Moving to The Walking City
Founded in 1630, Boston is one of the oldest cities in the United States, which explains the city’s rich history and culture, and its European spirit. Among some of the Historical Outings are the Boston Tea Party Ships & Museum, Paul Revere’s House, and Longfellow’s Wayside Inn — the oldest inn in the States that is still operating.
With a population of 687,584 in 2017, Boston is the capital and most populous municipality of the Commonwealth of Massachusetts in the United States. Boston’s humid continental climate is similar to New York with warm and humid summers and cold and stormy winters. July is the hottest month, while the coldest is January which is filled with snow most of the time.
Economy and living costs
Boston is one of the top 30 most powerful cities in the world in terms of economy. The Greater Boston metropolitan area is ranked in the sixth position in the United States, and in the 12th position worldwide. The city attracts over 350,000 college students from all over the world with its top colleges and universities which play a significant part in Boston’s booming economy.
Compared to the national average, living in Boston can be 47% more expensive. But since you are going to move from New York, you are already used to high costs of living, and moving to Boston will actually be a relieve.
Overall, Boston is 6% cheaper than New York with 14% cheaper housing. The average rent for a studio apartment in Boston is $2,318 while the median home value is $569,500. Among some of the key factors that define the cost of living in Boston are housing costs, healthcare, utilities, and transportation.
Housing and neighborhoods
Finding housing in Boston can be really tough given how short its supply of homes for sales is. Finding a good place to rent is no piece of cake either. Avoid looking for housing during the month of September as the real estate market in Boston is based on the school-year schedule and prices can go pretty high starting September 1st.
July and August are two of the best months if you want to find great apartment deals. Just make sure you find a great neighborhood that fits you first because that’s where you will spend most of your free time. Picking a neighborhood that is close to your work would be ideal, to avoid commuting altogether. Beacon Hill, South Boston, and Back Bay are some of the best neighborhoods you can pick from.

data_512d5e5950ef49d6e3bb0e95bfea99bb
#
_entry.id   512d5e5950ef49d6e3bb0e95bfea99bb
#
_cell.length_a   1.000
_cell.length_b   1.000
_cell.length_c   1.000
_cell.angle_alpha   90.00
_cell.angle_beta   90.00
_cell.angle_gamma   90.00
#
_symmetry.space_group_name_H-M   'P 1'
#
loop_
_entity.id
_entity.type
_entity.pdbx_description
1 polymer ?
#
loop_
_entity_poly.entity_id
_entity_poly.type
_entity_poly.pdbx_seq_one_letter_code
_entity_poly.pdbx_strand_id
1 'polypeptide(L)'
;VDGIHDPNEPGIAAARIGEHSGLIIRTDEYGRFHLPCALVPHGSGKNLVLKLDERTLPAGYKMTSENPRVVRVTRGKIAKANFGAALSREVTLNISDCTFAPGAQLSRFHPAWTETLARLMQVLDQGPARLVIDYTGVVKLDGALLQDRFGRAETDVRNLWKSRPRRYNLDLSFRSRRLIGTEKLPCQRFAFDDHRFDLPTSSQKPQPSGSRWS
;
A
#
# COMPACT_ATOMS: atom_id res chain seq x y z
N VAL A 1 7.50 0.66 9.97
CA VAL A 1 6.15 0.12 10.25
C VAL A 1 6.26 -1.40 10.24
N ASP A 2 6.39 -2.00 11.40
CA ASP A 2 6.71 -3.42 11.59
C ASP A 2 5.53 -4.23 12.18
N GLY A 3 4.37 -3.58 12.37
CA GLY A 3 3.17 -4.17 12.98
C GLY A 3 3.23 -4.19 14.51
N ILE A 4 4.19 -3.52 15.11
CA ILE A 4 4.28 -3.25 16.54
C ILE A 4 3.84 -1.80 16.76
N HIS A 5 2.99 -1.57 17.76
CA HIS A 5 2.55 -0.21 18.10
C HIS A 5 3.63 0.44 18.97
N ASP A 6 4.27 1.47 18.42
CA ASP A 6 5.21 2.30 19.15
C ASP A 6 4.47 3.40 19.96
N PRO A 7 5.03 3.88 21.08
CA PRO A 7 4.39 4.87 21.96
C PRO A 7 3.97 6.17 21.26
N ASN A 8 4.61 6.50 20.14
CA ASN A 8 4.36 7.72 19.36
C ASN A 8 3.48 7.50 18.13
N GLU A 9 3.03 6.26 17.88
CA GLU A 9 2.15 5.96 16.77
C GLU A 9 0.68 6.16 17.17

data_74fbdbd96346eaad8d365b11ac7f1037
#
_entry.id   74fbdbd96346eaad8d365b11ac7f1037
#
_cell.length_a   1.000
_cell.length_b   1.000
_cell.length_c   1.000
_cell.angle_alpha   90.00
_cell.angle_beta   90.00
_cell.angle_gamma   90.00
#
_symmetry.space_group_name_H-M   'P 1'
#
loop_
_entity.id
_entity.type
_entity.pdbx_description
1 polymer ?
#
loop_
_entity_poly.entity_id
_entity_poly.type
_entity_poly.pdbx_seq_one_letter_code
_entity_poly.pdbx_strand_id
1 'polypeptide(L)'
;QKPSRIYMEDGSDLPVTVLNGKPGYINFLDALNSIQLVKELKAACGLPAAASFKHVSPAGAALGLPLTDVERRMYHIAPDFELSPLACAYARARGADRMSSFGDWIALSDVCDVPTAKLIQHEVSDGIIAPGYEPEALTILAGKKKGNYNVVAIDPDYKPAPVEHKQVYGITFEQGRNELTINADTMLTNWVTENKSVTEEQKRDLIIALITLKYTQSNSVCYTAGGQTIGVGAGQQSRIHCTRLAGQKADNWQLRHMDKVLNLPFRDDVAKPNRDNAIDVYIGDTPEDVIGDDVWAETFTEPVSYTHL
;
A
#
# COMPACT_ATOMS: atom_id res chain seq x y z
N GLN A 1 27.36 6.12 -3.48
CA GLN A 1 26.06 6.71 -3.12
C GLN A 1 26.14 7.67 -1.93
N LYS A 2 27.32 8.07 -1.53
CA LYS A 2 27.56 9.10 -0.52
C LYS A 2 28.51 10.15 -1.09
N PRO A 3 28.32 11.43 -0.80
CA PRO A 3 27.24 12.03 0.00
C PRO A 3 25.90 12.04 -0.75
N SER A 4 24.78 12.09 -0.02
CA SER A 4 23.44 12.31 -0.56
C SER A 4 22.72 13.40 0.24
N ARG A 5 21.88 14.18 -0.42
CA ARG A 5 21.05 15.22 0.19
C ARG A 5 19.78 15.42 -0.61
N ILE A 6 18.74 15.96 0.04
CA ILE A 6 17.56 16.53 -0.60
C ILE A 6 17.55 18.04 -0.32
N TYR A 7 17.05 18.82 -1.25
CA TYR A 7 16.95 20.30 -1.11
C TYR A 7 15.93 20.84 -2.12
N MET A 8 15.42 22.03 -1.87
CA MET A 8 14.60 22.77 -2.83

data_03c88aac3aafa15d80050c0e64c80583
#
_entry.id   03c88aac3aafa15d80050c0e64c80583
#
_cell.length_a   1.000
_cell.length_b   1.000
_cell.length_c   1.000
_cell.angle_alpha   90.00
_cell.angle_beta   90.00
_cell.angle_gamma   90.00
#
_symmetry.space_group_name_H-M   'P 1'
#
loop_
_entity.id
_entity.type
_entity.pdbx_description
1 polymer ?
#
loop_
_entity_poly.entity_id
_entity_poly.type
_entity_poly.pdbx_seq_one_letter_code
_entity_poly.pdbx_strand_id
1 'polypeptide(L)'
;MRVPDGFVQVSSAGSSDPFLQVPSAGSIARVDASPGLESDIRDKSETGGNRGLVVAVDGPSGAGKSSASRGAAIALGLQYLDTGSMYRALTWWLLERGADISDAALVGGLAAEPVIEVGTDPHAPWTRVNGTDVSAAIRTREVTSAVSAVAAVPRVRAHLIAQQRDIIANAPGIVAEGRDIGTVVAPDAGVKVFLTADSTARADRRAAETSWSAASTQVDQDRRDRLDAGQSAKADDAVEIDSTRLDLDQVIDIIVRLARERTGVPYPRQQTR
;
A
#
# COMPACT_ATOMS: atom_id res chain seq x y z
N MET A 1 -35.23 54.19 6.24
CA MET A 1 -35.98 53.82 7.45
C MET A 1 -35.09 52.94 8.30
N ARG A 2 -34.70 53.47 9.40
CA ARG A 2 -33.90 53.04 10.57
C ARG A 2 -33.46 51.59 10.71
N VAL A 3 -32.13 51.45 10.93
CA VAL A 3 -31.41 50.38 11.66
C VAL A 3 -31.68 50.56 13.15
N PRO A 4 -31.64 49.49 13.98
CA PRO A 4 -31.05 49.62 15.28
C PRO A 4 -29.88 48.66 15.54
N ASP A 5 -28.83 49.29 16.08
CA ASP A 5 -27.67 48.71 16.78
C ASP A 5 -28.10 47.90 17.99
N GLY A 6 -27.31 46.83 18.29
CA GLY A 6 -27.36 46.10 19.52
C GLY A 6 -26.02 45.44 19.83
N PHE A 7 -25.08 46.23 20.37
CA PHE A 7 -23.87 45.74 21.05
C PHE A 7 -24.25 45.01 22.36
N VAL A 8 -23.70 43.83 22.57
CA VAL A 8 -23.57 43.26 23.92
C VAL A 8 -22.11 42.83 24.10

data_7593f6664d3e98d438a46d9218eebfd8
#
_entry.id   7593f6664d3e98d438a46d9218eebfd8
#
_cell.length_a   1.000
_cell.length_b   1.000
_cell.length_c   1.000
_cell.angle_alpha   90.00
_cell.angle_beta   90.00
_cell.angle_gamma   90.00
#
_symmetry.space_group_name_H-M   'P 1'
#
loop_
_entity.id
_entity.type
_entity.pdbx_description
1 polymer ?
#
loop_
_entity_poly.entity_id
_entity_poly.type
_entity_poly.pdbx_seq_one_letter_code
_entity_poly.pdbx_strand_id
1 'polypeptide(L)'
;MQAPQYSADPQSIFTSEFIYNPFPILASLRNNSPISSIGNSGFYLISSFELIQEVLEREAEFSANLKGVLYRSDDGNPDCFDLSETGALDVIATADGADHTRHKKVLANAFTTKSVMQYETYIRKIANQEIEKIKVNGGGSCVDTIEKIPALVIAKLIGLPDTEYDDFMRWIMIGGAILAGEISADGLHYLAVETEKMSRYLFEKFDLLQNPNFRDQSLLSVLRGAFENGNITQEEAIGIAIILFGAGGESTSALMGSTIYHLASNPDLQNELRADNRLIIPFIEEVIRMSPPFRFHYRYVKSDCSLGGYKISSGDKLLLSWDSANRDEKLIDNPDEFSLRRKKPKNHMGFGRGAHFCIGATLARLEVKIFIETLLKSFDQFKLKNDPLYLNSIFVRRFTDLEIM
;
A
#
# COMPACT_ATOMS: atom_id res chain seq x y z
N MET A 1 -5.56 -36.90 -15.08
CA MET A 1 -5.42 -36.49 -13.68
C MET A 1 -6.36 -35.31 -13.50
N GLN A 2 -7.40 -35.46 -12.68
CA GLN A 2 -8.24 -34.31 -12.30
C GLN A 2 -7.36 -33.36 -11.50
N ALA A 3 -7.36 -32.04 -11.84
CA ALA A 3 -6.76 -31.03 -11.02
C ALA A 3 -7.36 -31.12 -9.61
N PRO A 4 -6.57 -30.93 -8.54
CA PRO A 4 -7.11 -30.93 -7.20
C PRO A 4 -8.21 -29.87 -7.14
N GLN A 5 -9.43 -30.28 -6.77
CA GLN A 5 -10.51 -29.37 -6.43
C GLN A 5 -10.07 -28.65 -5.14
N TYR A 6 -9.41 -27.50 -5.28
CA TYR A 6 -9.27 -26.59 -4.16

Job market and unemployment rate
Often called “The Hub”, Boston is literally a hub of job opportunities especially in higher education, technology, biotech, life sciences, finance, and the medical sector. If you are moving to Boston and will soon be on the lookout for a new job, check out the Boston Career Center and Monster — some of the best sites to apply for jobs. There are plenty of startups offering job positions in different areas every day. It is after all the home of Harvard University, MIT, Boston University, Liberty Mutual, Massachusetts General Hospital and many more.
As of November 2017, Boston unemployment rate is only 3.0%, way lower compared to the national average, and 1% lower compared to New York.
Looking very much like a European city, Boston is packed with things to see in almost every corner and offers plenty of opportunities for weekend getaways thanks to its favorable location. Martha’s Vineyard, Nantucket, Cape Cod, and Newport are just some of the best spots you can pick for short weekend, trips preferably during the summer season.
Lakes and mountains of New Hampshire and Vermont, Boston Harbor Islands, and the rocky coastlines of Maine are also a must visit and easily accessible. Make sure not to miss Boston’s Museum of Fine Arts, the Freedom Trail, Boston Public Garden, Quincy Market, and the Skywalk Observatory once you settle too.
Moving to Boston with a car
If you are going to move to Boston with your car, you need to register it with the RMV within 30 days after you become a resident. Depending on the type of vehicle you own, you may also need to transfer your certificate of title to Massachusetts. Just like in New York, the car insurance is mandatory in order to register your car, and it is attached to your licensed plate, so plan accordingly. As per your out-of-state driver’s license, you need to transfer it as soon as you can once you move to Boston, as well as visit your local Massachusetts RMV office in person to submit the needed documents and turn over your out-of-state license.
We hope our guide was helpful in walking you through the process of shipping your car from New York to Boston. And learning a bit about the beautiful city of Boston. If you still have question please call or email us. Thank you!